While we can talk about creativity all we want, how do we teach it in our classrooms?
Here are 5 ways we do it:
#1 — Focusing on an Outcome and/or Product We cannot create what we cannot see, which is why highly creative people often talk about a “flash of inspiration”: their glimpse of a bigger, more complete, and more perfect whole.
We focus our courses on a specific outcome or end product, from creating a book, giving a speech, to solving a mystery. Learning how to turn what is in your head into reality is one of the most enriching and enjoyable experiences you can have.
#2 — Developing Self-Awareness and Empathy
While artists can be eccentric, it's hard to find someone who is creative and productive who is not also aware of what makes them tick (or trips them up). Developing self-awareness and empathy is crucial to being creative.
Through guided readings of award-winning books and movies, we teach students how to walk the world in other’s shoes.
#3 — Learning General and Specific Knowledge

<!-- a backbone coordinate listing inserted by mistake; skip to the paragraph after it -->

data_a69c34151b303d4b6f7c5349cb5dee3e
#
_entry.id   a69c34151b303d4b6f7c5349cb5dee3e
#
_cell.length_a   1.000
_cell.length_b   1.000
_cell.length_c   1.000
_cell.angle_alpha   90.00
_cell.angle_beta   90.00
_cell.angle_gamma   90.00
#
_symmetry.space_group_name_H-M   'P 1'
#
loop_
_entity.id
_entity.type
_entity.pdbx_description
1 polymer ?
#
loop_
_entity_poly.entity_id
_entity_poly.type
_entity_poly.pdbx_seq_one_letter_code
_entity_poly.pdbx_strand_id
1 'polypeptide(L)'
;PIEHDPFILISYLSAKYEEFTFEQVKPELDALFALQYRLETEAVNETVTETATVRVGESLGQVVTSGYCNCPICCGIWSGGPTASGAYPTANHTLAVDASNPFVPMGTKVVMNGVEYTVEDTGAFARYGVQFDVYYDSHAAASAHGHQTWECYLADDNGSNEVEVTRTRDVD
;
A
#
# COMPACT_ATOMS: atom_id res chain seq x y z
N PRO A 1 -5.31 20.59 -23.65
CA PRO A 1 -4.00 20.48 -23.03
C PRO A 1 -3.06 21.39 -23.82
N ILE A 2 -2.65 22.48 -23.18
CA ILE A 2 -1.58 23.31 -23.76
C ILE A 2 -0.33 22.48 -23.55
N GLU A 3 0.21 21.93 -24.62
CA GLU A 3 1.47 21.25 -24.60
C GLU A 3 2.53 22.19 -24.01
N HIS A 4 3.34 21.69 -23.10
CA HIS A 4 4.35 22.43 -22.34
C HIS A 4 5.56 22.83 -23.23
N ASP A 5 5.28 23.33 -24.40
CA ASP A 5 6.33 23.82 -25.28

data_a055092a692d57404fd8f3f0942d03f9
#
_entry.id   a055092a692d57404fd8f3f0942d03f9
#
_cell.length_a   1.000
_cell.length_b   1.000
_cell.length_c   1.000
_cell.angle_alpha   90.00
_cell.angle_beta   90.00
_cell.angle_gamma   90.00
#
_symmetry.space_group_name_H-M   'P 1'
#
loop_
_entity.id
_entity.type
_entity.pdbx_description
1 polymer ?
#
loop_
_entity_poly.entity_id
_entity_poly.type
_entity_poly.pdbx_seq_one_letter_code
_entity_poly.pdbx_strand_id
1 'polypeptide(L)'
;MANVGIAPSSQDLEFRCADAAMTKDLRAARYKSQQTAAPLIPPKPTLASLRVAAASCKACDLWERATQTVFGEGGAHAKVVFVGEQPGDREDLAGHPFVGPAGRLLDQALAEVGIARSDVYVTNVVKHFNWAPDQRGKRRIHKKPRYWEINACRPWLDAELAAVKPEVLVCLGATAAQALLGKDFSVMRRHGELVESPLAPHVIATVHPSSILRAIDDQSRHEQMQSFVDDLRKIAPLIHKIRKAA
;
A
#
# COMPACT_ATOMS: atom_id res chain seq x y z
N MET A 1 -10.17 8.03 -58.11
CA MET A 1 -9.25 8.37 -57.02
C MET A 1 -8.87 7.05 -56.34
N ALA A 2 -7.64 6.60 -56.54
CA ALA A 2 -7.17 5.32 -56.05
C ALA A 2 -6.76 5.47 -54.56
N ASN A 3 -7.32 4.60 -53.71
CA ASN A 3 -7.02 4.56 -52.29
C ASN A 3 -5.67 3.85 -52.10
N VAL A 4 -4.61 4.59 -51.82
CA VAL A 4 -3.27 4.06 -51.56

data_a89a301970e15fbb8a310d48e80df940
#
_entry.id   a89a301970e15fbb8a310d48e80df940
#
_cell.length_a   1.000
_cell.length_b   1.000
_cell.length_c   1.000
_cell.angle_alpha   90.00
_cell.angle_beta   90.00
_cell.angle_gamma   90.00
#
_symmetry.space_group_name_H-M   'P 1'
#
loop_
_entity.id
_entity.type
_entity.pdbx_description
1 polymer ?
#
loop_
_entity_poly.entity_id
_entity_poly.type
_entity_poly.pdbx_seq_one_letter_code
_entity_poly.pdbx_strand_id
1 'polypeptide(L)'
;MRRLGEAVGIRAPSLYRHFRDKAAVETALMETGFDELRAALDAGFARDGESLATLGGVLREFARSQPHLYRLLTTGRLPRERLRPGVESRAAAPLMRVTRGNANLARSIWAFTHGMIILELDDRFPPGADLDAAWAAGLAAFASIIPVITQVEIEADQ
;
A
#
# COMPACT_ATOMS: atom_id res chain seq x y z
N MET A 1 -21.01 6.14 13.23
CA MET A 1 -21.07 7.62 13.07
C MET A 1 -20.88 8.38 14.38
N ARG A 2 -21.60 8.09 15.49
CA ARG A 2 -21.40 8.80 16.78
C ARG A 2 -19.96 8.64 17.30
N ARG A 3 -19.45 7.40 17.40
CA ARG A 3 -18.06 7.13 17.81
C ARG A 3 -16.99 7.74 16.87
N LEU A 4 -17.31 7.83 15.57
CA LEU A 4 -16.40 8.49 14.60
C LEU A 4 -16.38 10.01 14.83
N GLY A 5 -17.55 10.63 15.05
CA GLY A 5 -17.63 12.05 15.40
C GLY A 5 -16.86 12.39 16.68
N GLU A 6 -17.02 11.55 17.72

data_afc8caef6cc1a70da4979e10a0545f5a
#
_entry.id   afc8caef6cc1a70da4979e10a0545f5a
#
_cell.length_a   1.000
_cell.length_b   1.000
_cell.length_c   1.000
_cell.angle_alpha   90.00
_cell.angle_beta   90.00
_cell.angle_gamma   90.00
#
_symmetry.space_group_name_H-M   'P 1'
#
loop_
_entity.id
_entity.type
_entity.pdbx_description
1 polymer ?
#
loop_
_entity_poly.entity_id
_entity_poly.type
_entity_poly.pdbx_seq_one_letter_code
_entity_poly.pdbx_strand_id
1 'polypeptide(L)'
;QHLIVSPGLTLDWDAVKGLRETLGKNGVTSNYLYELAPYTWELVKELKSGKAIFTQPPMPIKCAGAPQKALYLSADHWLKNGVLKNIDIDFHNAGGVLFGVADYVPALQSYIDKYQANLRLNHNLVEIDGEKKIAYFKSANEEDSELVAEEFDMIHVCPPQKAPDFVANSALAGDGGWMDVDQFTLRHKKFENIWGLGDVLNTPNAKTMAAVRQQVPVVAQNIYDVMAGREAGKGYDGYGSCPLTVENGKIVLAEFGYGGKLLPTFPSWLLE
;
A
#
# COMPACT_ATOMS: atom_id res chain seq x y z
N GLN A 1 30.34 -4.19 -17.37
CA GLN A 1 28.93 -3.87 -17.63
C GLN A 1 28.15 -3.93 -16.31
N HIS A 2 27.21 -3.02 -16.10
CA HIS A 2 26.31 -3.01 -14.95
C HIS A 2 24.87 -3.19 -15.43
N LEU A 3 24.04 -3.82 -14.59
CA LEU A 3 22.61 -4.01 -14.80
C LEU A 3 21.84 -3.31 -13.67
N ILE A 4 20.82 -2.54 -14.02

In A Technique for Producing Ideas, James Webb Young claims that ideas “result from finding a new combination of specific knowledge (about products and people) with general knowledge (about life and events)".
We believe that this is true. In addition to teaching vocabulary, story structure, and literacy skills, our courses explore specific topics and niches. From environmental issues to deep-dives into the media, our courses give support and shape to your child’s curiosity.
#4 — Being Process-Driven
We want students to walk away from our courses with something they can use again. We can give them worksheets, word banks, and more, but how do we know whether they'll use the knowledge?
This is why we focus on teaching processes, i.e. we structure our courses so that students practice and internalise the writing process. By taking them through the steps, from idea generation to revision, students walk away confident that they can tackle any writing task.
#5 — Encouraging Reading
As the old saying goes, you are what you eat.
And as far as we are concerned, a good book is still the most entertaining, engaging, and impactful way to pick up knowledge.
By giving students the time, space, and encouragement to read before and after class, we hope that they will find in the fuel to become more creative.